Nikita Richardson
February 17, 2016 3:52 pm
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Last week, Lena Dunham announced that she would not be doing any press for the upcoming season of Girls due to complications associated with her endometriosis. This isn’t the first time Dunham has discussed her struggle with the condition, which is caused when uterine tissue grows outside the uterus causing extreme pain in the pelvis and lower abdomen and, if left untreated, infertility. If, like Dunham, you suffer from endometriosis, you know the pain can be unbearable.

Quartz talked with doctors and medical professionals about endometriosis and period pain, and it seems that we’re finally acknowledging the severity surrounding the issue. John Guillebaud, a doctor and professor of reproductive health at University College London, gave a particularly jarring comparison, stating that cramping can be as “bad as having a heart attack.”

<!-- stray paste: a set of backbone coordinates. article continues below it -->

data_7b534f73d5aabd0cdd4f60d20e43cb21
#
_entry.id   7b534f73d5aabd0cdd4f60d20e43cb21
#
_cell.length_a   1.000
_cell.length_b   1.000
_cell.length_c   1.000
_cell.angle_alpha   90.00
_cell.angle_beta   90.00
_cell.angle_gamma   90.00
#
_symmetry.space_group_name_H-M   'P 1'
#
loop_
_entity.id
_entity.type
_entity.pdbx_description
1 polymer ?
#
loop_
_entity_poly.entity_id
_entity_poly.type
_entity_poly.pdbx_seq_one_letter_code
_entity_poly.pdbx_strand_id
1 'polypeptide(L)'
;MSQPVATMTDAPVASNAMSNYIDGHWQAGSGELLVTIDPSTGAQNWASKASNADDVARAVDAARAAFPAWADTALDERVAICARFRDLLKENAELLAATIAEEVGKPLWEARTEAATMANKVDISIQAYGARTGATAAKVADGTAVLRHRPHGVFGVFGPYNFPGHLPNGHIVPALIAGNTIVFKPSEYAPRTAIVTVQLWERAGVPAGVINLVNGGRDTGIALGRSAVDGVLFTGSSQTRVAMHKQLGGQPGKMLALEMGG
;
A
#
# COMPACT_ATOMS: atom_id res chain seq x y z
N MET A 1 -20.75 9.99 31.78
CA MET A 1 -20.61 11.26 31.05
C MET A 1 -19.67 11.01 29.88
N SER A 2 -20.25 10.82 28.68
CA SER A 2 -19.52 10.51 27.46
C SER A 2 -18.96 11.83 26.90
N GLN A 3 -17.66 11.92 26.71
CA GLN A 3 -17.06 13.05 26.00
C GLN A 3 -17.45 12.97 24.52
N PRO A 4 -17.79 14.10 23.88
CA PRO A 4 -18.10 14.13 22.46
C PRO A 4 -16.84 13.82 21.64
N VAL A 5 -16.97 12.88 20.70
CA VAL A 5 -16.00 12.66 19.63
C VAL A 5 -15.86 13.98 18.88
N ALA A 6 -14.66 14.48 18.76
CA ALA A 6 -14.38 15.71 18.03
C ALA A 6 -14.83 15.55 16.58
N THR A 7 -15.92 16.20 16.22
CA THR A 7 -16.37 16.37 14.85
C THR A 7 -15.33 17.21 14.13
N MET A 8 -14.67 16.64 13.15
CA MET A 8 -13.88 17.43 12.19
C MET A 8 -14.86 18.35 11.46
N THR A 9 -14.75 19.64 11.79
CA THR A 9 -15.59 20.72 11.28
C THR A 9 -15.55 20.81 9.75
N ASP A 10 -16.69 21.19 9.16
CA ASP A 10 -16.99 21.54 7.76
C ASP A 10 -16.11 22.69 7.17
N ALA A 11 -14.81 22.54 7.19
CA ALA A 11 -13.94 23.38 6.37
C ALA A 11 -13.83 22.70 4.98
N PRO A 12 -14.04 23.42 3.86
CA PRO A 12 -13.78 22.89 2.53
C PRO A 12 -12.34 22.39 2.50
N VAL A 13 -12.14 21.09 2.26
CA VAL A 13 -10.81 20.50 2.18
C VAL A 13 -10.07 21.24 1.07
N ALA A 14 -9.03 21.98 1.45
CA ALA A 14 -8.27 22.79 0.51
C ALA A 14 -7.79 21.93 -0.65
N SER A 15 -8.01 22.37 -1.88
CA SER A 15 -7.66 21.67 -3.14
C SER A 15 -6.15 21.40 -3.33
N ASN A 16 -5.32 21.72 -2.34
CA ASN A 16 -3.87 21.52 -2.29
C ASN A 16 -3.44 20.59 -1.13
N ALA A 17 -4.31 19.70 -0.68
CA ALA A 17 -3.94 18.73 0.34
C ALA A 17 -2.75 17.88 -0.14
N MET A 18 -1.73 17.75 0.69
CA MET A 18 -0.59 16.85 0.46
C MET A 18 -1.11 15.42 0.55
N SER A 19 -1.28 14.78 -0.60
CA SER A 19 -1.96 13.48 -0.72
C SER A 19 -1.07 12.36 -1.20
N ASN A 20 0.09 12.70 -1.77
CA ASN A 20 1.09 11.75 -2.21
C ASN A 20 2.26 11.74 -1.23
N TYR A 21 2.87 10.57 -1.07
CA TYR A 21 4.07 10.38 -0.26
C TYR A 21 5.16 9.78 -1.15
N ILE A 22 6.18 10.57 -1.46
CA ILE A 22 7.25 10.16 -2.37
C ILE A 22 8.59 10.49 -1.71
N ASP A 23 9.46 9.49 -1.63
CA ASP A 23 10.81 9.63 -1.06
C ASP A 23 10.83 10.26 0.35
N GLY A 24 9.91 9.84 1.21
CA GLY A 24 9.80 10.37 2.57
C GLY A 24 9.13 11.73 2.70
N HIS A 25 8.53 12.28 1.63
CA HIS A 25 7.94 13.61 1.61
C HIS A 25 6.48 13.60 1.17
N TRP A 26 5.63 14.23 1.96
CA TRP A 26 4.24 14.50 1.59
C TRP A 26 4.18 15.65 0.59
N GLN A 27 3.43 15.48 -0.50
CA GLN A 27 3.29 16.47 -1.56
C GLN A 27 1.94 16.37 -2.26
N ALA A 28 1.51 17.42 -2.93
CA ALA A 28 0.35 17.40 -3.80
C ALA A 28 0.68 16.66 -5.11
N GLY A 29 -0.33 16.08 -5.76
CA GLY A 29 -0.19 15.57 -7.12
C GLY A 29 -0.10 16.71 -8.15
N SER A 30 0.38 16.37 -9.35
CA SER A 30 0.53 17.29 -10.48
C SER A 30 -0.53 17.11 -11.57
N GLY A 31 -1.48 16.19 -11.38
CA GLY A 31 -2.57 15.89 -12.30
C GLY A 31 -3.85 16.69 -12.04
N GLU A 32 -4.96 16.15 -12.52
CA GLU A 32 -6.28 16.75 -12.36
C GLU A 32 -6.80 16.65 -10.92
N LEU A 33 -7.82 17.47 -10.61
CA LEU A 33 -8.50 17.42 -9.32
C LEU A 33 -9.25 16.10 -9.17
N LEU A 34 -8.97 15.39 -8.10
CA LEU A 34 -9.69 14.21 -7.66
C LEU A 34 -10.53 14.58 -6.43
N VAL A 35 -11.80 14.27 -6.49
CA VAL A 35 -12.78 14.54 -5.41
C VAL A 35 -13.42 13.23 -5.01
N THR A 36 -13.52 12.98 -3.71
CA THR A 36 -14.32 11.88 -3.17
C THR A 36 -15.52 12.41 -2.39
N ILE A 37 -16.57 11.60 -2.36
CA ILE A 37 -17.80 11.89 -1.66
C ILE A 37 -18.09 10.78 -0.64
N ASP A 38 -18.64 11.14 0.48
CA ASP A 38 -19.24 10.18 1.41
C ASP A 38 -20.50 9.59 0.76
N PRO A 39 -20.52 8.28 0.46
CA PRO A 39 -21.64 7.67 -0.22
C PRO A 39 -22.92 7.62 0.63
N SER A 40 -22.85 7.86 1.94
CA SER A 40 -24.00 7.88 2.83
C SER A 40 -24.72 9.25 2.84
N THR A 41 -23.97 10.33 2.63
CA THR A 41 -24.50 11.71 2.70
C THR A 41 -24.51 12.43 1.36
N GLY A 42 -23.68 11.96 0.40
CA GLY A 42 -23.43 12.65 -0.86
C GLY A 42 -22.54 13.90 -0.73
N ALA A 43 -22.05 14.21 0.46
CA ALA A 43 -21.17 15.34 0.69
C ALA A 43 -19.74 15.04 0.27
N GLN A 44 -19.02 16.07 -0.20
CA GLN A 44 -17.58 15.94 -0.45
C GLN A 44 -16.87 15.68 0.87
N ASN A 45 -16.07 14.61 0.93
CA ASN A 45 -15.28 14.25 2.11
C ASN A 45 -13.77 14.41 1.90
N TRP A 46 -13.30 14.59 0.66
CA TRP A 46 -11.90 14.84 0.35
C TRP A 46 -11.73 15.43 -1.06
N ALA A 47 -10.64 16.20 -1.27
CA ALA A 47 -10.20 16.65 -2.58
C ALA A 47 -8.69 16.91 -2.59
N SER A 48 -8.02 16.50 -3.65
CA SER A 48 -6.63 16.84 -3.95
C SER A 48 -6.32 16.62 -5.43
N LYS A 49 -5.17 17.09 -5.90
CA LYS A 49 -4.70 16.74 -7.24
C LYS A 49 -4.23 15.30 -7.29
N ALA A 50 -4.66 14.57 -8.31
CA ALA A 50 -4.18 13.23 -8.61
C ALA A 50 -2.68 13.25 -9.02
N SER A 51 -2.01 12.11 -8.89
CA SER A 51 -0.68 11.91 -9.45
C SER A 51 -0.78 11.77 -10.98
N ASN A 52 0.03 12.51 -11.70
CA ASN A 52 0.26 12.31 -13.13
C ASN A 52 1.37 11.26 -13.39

So, why does no one talk about or understand period pain in these terms? Guillebaud says that there’s a lack of understanding, training, and treatment. And it doesn’t seem to always matter whether your doctor is male or female when it comes to comprehending this condition. Guillebaud tells Quartz: “I think it happens with both genders of doctor. On the one hand, men don’t suffer the pain and underestimate how much it is or can be in some women. But I think some women doctors can be a bit unsympathetic because either they don’t get it themselves or if they do get it they think, ‘Well I can live with it, so can my patient.’”

Treatments for severe pain, which may very well be undiagnosed endometriosis, remains scattershot.

So, what can women do? Above all, we must push to have our voices heard and not have our pain minimized.

“We live in a country that doesn’t really want to face those disorders because they make us think of sex and abortion and embryos and all those ‘bad’ things,” another medical professional, Dr. Richard Legro tells Quartz. “We need to talk about it on Oprah and national TV. This is nothing to be ashamed of, it’s a common disorder, and it shouldn’t be ignored.”

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